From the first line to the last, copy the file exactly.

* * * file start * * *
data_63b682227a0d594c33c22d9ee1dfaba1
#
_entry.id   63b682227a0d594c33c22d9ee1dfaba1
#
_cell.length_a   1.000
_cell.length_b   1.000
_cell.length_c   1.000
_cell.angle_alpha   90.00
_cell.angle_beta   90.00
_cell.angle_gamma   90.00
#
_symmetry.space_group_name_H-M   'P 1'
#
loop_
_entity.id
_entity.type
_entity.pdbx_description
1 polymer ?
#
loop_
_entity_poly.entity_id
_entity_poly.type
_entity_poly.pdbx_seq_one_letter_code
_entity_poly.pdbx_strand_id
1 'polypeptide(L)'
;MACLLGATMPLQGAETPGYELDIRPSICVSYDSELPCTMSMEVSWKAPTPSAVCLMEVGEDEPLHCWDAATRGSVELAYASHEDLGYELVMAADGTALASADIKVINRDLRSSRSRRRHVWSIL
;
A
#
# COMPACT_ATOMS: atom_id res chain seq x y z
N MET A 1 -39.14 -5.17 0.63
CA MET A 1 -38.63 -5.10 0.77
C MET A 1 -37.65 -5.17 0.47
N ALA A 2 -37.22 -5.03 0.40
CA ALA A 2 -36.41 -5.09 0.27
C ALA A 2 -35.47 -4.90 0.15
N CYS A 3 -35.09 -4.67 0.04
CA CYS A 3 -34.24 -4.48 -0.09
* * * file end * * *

data_63b682227a0d594c33c22d9ee1dfaba1
#
_entry.id   63b682227a0d594c33c22d9ee1dfaba1
#
_cell.length_a   1.000
_cell.length_b   1.000
_cell.length_c   1.000
_cell.angle_alpha   90.00
_cell.angle_beta   90.00
_cell.angle_gamma   90.00
#
_symmetry.space_group_name_H-M   'P 1'
#
loop_
_entity.id
_entity.type
_entity.pdbx_description
1 polymer ?
#
loop_
_entity_poly.entity_id
_entity_poly.type
_entity_poly.pdbx_seq_one_letter_code
_entity_poly.pdbx_strand_id
1 'polypeptide(L)'
;MACLLGATMPLQGAETPGYELDIRPSICVSYDSELPCTMSMEVSWKAPTPSAVCLMEVGEDEPLHCWDAATRGSVELAYASHEDLGYELVMAADGTALASADIKVINRDLRSSRSRRRHVWSIL
;
A
#
# COMPACT_ATOMS: atom_id res chain seq x y z
N MET A 1 -39.14 -5.17 0.63
CA MET A 1 -38.63 -5.10 0.77
C MET A 1 -37.65 -5.17 0.47
N ALA A 2 -37.22 -5.03 0.40
CA ALA A 2 -36.41 -5.09 0.27
C ALA A 2 -35.47 -4.90 0.15
N CYS A 3 -35.09 -4.67 0.04
CA CYS A 3 -34.24 -4.48 -0.09